CHARLESTON, W.Va. -- In a 32-hour, 13-minute span starting last Friday at noon, yours truly saw eight quarters and three overtimes of college football in the Mountain State.
The back-to-back days of coverage - starting with Marshall's 31-point shellacking of East Carolina and concluding with WVU's season-ending whimper against Iowa State - began before dawn Friday. My wife and 21-month old son were in Pennsylvania to visit family, so there was a deep sleep to be had.
Instead, my peaceful slumber ended before the alarm sounded and I began perusing social media, as I am wont to do. My eyeballs skipped over most comments, but there was one Herd football supporter who provided an unsolicited challenge to the Marshall players.
"You are at the door men," the comment read. "Kick it in."
From noon Friday until 8:13 p.m. Saturday night, the sights were more than anticipated, little of which was expected. Walk with me through my weekend of numbers and observations.
It is just the fourth time in the history of the Herd football program that a rusher and receiver eclipsed 1,000 yards in the same season, and only the third set of teammates to accomplish it. Running back Ron Darby and receiver Mike Barber did it in consecutive seasons (1987 and '88), while some guy named Randy Moss and running back Erik Thomas each hit 1,000 yards in 1996.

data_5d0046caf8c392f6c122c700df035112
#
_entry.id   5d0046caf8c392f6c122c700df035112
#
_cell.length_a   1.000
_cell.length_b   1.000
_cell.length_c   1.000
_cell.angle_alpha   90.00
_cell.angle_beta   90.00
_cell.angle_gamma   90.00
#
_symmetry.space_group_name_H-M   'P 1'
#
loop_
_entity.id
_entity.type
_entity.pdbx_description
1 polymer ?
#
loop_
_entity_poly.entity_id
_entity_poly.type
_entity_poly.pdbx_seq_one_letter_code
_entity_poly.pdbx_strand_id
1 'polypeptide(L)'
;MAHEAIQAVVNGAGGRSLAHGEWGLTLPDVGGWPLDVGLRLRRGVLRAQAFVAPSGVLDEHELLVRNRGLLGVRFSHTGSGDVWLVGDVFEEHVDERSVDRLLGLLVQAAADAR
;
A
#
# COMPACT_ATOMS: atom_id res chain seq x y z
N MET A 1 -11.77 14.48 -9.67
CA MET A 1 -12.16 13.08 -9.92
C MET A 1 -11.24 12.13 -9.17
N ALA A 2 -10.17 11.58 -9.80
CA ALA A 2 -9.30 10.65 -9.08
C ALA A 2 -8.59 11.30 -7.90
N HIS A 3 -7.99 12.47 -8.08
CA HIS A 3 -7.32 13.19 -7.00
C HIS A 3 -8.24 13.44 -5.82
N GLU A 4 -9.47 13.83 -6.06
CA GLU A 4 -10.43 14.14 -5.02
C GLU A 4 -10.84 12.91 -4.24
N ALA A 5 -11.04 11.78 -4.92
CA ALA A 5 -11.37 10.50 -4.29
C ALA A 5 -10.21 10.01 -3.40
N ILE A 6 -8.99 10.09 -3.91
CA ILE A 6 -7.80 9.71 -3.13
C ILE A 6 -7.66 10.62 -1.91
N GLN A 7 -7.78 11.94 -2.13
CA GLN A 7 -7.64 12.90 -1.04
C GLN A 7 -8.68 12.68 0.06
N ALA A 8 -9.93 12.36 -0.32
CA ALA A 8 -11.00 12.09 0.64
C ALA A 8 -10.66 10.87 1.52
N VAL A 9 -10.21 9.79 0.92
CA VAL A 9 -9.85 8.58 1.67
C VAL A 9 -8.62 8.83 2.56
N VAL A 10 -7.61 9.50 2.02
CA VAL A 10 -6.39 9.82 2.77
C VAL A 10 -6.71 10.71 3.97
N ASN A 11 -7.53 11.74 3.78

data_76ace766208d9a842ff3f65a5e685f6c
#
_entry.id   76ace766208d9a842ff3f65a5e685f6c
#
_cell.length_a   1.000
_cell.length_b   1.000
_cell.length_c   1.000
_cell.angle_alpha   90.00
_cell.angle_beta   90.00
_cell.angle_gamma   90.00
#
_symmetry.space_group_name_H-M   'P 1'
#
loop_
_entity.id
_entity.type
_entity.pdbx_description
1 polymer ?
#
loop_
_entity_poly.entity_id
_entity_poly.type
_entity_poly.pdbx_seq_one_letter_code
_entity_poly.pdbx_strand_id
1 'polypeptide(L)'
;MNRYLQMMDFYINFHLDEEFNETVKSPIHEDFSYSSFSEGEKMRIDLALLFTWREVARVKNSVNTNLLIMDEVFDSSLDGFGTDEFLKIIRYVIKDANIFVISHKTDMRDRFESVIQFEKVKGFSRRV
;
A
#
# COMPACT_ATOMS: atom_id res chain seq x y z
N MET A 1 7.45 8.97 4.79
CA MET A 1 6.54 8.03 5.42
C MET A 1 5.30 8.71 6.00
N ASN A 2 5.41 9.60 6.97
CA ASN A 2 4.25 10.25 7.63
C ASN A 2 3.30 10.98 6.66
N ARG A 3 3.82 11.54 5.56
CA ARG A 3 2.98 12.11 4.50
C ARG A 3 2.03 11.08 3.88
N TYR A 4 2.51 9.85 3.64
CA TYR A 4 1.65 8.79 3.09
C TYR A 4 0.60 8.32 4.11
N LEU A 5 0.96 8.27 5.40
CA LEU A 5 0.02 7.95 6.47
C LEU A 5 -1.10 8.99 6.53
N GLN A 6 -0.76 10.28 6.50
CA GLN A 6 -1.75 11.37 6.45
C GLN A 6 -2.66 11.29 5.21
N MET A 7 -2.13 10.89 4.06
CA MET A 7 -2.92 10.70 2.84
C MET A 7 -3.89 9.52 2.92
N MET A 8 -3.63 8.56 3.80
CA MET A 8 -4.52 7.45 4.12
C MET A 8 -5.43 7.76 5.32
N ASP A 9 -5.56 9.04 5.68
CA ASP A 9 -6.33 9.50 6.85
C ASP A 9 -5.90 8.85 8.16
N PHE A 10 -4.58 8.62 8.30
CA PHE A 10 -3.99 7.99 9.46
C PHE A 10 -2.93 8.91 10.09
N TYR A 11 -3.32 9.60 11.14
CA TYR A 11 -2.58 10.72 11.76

Taliaferro and Shuler are the first combo to hit the 1,000-yard single-season milestone in the same season since the Herd jumped to the highest level of college football.
WVU receiver Mario Alford, who was the No. 1 junior college athlete when the Mountaineers landed his services, exploded for a career-high 215 receiving yards, the third-most receiving yards ever by a WVU receiver. Alford vaulted past four teammates to finish as the team leader in that category, and his 20.44 yards per catch ranks No. 6 nationally.
Alford also had 311 all-purpose yards, which is the eighth-best single-game total in program history.